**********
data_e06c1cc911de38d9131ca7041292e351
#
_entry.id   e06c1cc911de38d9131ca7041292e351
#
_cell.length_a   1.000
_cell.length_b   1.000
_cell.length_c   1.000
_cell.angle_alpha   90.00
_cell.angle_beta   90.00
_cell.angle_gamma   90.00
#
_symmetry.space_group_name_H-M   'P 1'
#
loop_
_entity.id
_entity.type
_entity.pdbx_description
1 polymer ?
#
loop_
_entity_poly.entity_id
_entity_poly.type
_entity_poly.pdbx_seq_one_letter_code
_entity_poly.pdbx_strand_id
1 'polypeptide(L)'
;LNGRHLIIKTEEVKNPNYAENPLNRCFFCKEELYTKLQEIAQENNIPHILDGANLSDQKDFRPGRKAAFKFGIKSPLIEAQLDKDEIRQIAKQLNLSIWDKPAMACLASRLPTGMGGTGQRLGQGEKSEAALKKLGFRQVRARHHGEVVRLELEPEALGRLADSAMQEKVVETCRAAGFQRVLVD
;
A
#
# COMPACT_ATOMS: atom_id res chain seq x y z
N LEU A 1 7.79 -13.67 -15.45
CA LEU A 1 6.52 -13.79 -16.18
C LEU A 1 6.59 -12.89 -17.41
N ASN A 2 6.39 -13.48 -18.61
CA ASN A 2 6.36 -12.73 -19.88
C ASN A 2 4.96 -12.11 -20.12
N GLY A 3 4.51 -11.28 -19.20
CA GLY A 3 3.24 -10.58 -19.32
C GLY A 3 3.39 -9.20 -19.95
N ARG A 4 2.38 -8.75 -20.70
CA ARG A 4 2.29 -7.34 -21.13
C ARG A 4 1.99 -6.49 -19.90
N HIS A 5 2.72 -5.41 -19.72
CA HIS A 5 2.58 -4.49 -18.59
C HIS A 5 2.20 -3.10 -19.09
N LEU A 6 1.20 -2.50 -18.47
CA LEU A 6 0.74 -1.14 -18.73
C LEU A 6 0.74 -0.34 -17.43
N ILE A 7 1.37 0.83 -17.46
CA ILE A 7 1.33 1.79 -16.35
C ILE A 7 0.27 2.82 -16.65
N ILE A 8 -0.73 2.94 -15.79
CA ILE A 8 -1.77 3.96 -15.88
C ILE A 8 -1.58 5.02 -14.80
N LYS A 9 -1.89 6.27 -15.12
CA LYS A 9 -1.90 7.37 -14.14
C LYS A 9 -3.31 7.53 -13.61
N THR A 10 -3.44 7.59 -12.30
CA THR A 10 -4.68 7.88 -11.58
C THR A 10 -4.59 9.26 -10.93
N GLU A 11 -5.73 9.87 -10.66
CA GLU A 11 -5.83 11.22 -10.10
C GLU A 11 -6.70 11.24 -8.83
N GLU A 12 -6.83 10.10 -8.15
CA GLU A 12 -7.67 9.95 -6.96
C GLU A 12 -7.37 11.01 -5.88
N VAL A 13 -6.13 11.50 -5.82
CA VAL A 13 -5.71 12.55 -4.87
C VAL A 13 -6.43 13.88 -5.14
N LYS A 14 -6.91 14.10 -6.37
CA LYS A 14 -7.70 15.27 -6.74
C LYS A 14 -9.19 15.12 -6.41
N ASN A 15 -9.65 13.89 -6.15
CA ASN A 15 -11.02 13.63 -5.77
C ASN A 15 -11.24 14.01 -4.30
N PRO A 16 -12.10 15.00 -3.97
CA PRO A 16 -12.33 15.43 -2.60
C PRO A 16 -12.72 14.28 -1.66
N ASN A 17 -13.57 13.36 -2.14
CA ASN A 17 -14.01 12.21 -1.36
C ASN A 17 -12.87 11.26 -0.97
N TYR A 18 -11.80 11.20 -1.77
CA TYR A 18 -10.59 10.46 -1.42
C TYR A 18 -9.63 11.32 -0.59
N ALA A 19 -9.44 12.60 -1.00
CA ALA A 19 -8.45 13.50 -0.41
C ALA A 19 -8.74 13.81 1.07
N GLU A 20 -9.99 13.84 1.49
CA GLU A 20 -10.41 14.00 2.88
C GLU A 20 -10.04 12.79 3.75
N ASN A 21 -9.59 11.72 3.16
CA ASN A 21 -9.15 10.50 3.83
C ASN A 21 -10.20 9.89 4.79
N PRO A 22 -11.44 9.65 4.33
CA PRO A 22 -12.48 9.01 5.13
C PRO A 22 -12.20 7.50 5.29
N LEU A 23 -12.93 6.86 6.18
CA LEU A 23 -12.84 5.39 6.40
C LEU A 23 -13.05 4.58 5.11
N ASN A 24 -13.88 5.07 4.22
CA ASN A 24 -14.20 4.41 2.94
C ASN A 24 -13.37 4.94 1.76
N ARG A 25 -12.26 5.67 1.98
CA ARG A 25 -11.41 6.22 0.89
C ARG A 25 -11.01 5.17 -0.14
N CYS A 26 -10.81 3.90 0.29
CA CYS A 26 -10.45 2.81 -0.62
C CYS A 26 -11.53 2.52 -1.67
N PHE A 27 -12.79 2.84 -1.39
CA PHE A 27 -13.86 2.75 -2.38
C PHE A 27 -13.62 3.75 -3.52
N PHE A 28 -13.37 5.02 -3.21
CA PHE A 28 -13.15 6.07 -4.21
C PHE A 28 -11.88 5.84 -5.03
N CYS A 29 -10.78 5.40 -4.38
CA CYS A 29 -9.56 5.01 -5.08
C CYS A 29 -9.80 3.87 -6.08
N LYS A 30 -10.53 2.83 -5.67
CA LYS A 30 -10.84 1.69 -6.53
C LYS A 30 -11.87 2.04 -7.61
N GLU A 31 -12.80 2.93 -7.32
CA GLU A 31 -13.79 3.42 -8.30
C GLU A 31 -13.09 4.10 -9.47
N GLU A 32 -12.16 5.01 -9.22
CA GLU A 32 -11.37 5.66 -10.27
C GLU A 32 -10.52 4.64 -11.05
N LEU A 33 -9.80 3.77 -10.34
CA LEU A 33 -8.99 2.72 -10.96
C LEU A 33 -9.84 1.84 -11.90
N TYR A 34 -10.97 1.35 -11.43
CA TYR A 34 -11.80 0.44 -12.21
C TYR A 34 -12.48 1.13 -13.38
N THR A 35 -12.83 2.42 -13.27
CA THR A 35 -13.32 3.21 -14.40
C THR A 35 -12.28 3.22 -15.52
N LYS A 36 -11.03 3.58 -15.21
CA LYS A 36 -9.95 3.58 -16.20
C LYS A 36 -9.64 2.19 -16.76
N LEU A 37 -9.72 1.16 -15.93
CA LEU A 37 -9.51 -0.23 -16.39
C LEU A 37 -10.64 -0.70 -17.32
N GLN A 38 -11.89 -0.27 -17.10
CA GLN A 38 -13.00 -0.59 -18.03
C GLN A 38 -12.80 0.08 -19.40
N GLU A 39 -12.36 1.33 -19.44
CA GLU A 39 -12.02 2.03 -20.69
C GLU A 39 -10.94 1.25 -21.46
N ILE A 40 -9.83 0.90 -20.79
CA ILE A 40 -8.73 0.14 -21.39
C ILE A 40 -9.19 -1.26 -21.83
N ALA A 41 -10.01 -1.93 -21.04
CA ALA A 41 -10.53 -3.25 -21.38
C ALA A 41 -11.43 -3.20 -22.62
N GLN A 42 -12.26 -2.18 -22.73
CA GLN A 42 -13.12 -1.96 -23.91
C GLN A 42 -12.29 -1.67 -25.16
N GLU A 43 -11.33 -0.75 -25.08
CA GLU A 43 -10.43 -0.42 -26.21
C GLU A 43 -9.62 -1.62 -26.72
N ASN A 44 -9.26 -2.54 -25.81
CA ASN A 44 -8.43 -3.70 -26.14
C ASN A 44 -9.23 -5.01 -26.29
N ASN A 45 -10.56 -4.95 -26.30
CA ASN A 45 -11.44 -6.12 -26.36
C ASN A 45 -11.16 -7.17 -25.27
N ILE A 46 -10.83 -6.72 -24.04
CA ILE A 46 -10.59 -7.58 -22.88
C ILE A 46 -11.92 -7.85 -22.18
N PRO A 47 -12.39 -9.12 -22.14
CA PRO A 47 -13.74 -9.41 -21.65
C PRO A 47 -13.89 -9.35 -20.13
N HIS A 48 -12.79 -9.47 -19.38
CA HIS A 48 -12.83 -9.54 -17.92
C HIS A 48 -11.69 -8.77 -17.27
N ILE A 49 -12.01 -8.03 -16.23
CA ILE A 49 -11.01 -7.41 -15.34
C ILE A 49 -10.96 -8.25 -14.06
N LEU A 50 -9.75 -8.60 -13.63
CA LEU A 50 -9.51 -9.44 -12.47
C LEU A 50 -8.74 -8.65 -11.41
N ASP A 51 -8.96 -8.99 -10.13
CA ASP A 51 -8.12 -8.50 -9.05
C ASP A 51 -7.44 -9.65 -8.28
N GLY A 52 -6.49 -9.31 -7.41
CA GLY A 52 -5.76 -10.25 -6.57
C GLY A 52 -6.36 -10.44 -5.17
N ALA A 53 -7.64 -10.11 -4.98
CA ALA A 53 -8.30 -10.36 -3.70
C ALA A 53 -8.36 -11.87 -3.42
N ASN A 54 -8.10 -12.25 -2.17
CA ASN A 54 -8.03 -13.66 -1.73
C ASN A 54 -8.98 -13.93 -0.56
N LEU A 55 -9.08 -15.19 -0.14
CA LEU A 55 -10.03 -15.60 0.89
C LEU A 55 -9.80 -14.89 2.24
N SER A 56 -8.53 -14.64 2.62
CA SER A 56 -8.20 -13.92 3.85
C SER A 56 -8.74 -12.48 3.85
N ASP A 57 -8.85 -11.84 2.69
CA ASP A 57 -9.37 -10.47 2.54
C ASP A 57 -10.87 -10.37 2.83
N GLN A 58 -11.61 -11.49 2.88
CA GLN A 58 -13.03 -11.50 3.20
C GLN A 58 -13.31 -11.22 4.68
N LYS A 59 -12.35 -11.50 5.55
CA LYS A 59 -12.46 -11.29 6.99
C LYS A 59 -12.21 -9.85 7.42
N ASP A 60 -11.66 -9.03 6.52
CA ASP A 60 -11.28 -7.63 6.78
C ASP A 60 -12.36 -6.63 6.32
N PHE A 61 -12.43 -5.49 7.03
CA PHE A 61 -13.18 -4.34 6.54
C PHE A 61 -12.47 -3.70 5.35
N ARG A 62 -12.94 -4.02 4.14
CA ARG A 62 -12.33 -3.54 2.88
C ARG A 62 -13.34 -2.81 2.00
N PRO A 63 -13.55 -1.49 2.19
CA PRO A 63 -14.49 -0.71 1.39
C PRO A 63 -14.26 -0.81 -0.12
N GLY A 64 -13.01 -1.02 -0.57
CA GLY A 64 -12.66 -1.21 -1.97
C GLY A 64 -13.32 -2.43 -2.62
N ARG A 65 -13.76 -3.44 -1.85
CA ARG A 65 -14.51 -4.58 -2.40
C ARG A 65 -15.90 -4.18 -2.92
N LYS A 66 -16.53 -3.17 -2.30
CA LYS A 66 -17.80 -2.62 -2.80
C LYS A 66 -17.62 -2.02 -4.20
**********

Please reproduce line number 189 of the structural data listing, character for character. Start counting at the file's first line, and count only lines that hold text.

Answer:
C ALA A 53 -8.36 -11.87 -3.42